Apium prostratum, commonly known as sea celery, is a variable herb native to coastal Australia and New Zealand. The leaves are variable, with toothed leaflets, and a celery like aroma. The tiny white flowers occur in clusters.
There are two varieties:
- Apium prostratum var. prostratum – headland sea celery, squat with broad leaves and grows on coastal dunes and headlands.
- Apium prostratum var. filiforme – mangrove sea celery, upright with fine leaves and grows in swamps.
Sea celery was an important vegetable for early Australian explorers and colonists. Captain Cook ate sea celery at Botany Bay and gathered it in bulk along with Lepidium oleraceum at Poverty Bay in New Zealand in October 1769 to protect his crew from scurvy. It was commonly eaten by colonists as a survival food in the early days of the Sydney colony.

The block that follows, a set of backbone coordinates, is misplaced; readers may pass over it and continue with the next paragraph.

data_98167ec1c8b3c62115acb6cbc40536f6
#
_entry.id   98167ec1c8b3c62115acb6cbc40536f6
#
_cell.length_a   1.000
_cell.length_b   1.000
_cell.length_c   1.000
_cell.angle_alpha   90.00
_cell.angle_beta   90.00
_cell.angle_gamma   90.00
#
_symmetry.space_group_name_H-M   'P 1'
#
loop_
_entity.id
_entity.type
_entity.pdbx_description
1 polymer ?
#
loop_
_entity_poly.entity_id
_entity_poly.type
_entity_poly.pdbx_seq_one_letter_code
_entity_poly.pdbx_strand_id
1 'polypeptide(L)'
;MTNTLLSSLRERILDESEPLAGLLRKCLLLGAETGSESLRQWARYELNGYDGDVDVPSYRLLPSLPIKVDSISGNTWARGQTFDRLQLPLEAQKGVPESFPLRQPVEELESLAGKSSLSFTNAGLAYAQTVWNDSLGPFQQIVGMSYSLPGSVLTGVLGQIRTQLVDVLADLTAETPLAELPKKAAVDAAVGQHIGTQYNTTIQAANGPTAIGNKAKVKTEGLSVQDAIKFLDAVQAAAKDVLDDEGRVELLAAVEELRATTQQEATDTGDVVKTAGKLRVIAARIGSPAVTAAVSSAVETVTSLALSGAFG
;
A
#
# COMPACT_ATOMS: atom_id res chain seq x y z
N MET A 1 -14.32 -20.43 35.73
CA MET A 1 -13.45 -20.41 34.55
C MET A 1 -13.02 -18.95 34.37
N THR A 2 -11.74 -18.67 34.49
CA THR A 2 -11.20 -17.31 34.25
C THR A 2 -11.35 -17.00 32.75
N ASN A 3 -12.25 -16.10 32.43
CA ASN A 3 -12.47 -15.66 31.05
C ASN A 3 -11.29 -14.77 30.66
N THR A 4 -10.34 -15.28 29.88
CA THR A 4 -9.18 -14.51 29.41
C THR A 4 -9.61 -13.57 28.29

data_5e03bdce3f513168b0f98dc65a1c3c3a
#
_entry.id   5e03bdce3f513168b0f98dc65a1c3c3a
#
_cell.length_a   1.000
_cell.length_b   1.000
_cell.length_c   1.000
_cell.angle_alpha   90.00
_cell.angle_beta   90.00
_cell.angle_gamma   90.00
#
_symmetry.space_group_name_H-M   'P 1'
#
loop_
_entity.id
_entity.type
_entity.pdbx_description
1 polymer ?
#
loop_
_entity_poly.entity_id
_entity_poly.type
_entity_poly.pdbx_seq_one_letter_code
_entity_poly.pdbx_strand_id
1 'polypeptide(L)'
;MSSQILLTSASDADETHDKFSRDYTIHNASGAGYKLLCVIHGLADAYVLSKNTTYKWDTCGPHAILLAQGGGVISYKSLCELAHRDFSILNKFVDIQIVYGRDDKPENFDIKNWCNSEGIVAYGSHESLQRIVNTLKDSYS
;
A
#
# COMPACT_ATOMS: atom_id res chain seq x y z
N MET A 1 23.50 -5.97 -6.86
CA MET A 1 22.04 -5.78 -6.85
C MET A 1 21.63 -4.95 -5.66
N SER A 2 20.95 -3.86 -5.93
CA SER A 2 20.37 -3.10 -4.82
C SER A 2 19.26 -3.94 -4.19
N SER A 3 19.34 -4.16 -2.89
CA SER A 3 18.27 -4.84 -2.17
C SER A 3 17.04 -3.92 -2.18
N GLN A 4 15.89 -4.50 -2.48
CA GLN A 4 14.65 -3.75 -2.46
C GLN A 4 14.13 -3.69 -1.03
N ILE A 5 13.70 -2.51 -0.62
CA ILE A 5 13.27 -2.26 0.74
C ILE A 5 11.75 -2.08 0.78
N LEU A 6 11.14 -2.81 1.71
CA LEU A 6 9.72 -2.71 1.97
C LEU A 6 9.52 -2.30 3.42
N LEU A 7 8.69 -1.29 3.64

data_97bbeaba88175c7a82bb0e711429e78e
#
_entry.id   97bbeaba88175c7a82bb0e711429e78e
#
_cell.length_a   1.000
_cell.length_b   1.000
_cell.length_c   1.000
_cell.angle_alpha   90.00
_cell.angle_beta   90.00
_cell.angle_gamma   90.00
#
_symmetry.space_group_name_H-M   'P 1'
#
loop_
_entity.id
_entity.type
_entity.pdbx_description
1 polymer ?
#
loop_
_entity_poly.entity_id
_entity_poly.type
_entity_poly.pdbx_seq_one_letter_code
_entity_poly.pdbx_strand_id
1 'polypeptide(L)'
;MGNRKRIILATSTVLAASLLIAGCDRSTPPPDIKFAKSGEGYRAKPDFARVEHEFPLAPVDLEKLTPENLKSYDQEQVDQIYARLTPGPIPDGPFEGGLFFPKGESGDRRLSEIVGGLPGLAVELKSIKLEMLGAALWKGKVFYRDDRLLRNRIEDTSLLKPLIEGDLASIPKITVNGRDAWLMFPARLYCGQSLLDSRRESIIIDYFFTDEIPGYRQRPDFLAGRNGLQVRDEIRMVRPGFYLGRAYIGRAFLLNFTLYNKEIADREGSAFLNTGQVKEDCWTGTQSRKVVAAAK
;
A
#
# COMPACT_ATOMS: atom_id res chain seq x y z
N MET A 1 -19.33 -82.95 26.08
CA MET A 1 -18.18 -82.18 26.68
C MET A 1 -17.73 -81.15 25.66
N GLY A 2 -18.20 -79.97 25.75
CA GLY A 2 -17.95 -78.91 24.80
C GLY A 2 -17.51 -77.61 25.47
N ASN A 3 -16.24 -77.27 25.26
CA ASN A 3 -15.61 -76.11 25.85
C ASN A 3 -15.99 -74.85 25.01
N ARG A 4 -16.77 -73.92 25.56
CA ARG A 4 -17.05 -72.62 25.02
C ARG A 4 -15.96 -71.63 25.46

Both leaf and stem are eaten. Dried leaves are used in native Australian spice mixes. It tastes much the same as celery and is used to flavour soups. Variety filiforme is considered to be more palatable.
- Walter Reginald Brook Oliver. “Sir Joseph Banks and Dr Solander (Cook’s First Voyage)”. Botanical Discovery in New Zealand: The Visiting Botanists. School Publications Branch, New Zealand Education Department. p. 7. Retrieved 1 January 2012.
- Low, T., Wild Food Plants of Australia, 1988. ISBN 0-207-16930-6
- Fanton, M. & J., Seed Savers Handbook, 1993